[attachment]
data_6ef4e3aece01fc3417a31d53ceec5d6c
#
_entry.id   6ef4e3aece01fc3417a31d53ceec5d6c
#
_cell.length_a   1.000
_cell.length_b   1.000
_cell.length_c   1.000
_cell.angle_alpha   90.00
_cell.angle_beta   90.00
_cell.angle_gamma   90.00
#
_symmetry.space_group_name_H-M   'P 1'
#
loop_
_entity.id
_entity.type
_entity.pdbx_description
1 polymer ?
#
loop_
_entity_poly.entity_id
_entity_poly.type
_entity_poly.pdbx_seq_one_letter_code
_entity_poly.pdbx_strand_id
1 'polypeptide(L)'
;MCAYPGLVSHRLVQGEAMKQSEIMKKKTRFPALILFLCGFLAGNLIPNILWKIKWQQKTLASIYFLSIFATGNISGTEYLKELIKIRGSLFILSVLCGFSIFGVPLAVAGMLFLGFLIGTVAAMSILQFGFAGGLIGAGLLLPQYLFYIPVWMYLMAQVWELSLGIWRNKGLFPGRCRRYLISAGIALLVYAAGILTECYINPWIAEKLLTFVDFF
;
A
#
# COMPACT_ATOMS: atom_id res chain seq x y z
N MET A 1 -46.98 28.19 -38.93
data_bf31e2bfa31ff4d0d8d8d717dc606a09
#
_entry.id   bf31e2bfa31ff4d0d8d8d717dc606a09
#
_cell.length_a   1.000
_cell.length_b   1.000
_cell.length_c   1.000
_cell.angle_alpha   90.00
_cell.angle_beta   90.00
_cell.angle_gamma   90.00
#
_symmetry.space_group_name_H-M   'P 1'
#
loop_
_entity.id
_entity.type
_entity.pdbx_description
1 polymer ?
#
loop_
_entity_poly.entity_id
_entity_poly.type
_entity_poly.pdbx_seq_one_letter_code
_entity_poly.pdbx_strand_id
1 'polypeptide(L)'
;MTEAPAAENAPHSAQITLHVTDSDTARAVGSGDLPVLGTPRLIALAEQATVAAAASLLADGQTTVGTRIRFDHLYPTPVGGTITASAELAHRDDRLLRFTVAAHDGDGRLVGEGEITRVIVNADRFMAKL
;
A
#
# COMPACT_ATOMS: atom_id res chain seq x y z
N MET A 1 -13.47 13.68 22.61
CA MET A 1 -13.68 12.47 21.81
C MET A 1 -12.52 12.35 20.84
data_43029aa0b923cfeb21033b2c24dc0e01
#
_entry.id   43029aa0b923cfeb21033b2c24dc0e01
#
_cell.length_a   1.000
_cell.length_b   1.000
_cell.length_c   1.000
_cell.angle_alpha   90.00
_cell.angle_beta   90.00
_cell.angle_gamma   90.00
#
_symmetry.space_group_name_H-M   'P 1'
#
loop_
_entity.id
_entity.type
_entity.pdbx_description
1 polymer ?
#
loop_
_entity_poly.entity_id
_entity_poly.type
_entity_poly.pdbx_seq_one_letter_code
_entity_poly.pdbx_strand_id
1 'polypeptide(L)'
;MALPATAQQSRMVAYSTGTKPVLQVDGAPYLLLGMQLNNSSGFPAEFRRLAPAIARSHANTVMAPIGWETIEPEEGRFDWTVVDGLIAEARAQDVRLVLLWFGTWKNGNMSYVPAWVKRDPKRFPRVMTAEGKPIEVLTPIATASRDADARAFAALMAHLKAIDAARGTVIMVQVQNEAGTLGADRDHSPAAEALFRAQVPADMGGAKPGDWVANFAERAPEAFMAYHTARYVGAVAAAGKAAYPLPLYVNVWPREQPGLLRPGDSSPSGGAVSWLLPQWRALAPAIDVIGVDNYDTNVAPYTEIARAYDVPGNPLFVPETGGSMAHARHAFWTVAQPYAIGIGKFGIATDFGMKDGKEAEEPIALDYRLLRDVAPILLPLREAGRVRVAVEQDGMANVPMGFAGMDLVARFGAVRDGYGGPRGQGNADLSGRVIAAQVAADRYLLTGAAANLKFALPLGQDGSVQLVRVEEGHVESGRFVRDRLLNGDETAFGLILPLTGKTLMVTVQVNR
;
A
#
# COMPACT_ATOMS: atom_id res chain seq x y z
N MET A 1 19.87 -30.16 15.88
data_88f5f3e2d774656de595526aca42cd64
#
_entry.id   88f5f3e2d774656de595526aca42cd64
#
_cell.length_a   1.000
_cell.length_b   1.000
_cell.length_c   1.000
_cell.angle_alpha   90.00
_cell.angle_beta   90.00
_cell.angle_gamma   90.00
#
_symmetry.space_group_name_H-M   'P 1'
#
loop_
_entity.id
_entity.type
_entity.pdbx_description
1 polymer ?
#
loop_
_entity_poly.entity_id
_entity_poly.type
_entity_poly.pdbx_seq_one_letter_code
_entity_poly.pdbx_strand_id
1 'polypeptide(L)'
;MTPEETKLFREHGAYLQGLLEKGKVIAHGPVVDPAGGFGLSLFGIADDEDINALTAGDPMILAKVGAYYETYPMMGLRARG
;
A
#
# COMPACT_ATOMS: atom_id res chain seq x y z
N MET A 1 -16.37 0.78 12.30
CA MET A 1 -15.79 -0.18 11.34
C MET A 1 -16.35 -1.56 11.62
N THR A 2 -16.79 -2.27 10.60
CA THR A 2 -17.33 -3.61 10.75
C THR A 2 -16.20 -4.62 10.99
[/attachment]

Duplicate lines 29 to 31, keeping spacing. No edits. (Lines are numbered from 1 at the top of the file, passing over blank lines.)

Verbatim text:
#
# COMPACT_ATOMS: atom_id res chain seq x y z
N MET A 1 -46.98 28.19 -38.93